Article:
Startup disk almost full again?!
May 3, 2008 8:12 PM   Subscribe

Why would my Powerbook's virtual memory top 20Gb?

I have 21Gb free on my 100Gb hard drive, and sometimes I still get the message "Startup disk almost full." This happens when I'm doing ordinary things like Safari, Mail, and/or Microsoft Word for an extended amount of time. When I reboot, it resets, but I still wonder if something is going haywire.

It also seems like my computer has been running hotter than usual lately. I'm using Mac OS X 10.4.11 on the last generation of Powerbook G4.

I've looked at this post, but it didn't exactly pinpoint the problem.
posted by luazinha to Computers & Internet (14 answers total) 1 user marked this as a favorite
Probably some program you're running is using an ever-increasing amount of memory as it runs (usually because it forgets that it allocated stuff and so it doesn't ever deallocate it — this is a "memory leak"). For me, the usual culprit is Firefox; I suspect that it's Flash content in particular (ads or youtube) but I haven't really checked. You can try quitting and restarting each of the applications you're running to see if it frees up a bunch of disk space — the OS will free up all the memory associated with a given program when you quit it, even if that program has forgotten about it. My guess would be either Safari or Word.

It's also possible that some program is creating a bunch of temporary files and not cleaning up after itself; these will generally all get cleaned up when the system is restarted, so that would also explain what you're seeing.

You can check a process's virtual-memory use from the terminal, but there's probably also some spiffy point&shoot GUI way to do it, which maybe someone else will post…
posted by hattifattener at 8:28 PM on May 3, 2008

Some versions of Firefox are notorious for leaking memory.

It's possible to place a ceiling on how much virtual memory space Windows allocates on the hard disk. Once that ceiling is reached, any program trying to allocate more bags it and is shut down. When it happens, you'll get told.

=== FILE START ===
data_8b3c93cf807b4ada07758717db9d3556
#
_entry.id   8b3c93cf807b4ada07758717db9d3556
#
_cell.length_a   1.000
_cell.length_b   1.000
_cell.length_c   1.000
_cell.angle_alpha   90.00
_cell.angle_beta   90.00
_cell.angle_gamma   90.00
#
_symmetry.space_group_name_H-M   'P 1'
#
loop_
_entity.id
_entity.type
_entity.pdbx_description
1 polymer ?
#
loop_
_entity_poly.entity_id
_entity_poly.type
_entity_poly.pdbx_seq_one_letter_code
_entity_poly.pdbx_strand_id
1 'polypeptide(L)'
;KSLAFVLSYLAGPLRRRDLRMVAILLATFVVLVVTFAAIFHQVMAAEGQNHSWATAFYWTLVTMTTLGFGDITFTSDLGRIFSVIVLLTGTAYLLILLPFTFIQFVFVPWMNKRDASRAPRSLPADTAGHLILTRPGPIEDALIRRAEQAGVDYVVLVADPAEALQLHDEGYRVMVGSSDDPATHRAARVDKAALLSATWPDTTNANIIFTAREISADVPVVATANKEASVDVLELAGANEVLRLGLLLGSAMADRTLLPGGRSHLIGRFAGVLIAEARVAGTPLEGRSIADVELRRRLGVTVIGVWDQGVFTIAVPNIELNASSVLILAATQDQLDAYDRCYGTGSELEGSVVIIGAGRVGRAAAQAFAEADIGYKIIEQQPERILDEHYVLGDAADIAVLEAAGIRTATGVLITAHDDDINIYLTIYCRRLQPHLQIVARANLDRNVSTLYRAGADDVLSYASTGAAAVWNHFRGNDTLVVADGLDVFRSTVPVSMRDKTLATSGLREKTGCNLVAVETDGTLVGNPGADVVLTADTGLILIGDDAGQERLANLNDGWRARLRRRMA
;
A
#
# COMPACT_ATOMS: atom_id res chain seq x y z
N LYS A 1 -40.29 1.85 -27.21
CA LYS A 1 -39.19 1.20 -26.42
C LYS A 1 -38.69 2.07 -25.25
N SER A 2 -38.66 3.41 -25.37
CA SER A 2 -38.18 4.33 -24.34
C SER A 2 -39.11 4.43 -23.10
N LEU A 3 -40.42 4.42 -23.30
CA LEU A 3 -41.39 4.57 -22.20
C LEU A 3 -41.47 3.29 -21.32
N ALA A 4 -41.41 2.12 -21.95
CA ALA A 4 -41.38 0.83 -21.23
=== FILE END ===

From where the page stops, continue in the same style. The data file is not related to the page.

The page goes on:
The way it's done varies depending on the version of Windows you're using.
posted by Class Goat at 8:42 PM on May 3, 2008

It's Mac OS 10.4.11, Class Goat, not Windows.

there's probably also some spiffy point&shoot GUI way to do it, which maybe someone else will post…

It's called Activity, and you'll find it in Applications/Utilities. It'll show you all kinds of things about CPU, memory and disk usage, in addition to allowing you to force-quit processes that are no longer responding, as Safari sometimes does.
posted by mumkin at 8:51 PM on May 3, 2008

I might add that RAM is awfully inexpensive these days. If your Powerbook isn't already sporting 2 Gigs of RAM, you can make it happen for about $50. It won't solve your memory leak problem, if that's what it is, but it'll go to disk that much less, which'll speed response times up and potentially reduce temperatures.
posted by mumkin at 9:01 PM on May 3, 2008

Don't worry about it. It doesn't matter, OS X is ridiculously generous on assigning virtual memory to applications and widgets, even if it will never ever use it. All you should look at there is your physical memory usage and page ins/outs which would seem reasonable for your usage. You can track memory leaks and resources hogs via their physical memory usage.

For reference, my OS X machines w/ 3GB of RAM and 28GB of free hard-disk space is using 2.5GB of RAM and 57.73GB of Virtual Memory.
posted by cgomez at 9:08 PM on May 3, 2008

Whoops, missed the point of the question. Use a program called "DiskInventory X", which can help you track down hard-disk hogs, specifically, you can run it when you receive "startup disk full" and see if there is a leak or bug. The VM page files are stored in ~\var\vm (not accessible through Finder normally) and see how much it's actually using.
posted by cgomez at 9:14 PM on May 3, 2008

Sorry, I saw "Powerbook" but read "Thinkpad". (I'm not doing very well today.)